Clinical governance issues arising from the Mental Health and Learning Disabilities Pharmacy Workforce Survey (England) 2006.
ABSTRACT In the last 10 years changes in the Government's agenda for medicines management and improved patient safety have resulted in unprecedented calls for the provision of mental health pharmacy services. This has not been reflected in pharmacy workforce planning or budgets. We aim to ascertain pharmacy staffing levels in Mental Health Trusts and whether supply of medicines and delivery of clinical pharmacy services are at an appropriate level.
All Chief/Lead Pharmacists for Mental Health Trusts in England were sent a questionnaire. Follow-up was done twice by e-mail at 2-week intervals.
The response rate was 48% (n = 38 usable questionnaires), and results showed that many Trusts were providing little more than a basic supply service. Pharmacy services equating with risk-management were often provided on an ad hoc basis. Staffing levels were reported as insufficient, with mainly part-time staff. A basic pharmacy ward visit was only offered by 60.8% (n = 14/23; not all participants answered all questions) of respondents, at the 100% level (i.e. a daily service). Six of 31 respondents receiving pharmaceutical services from external organisations reported no formal signed agreements with the external provider.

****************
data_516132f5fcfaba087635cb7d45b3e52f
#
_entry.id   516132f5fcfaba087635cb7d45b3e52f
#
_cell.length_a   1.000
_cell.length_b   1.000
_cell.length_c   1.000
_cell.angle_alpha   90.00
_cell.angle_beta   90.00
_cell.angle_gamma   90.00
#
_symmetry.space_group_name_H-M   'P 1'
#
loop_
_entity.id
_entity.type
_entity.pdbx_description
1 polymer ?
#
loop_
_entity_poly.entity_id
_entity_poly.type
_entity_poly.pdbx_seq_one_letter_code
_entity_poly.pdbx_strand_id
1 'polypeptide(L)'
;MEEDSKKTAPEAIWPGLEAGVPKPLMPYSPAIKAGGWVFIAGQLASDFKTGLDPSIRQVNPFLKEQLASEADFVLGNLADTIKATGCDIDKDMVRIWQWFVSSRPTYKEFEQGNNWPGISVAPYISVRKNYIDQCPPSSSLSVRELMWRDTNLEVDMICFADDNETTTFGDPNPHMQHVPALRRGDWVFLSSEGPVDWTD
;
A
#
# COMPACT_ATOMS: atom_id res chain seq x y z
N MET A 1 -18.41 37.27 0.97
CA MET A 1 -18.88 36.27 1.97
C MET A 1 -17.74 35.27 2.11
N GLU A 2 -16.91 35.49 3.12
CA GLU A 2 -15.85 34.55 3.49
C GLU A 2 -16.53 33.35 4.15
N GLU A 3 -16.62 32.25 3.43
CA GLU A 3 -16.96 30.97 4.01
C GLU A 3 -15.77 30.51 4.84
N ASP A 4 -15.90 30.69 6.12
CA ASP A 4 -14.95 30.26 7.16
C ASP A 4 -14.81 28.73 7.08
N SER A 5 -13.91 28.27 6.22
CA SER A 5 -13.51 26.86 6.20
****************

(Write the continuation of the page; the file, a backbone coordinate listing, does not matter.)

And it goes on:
The increasing emphasis on community-based mental health teams, while still retaining on-site provision and Department of Health initiatives to improve patient safety via medicines management, has placed great strain on mental health pharmacy services. The resultant pharmaceutical input from external drivers is not reflected in appropriate pharmacy staffing levels. The results raise some serious governance issues.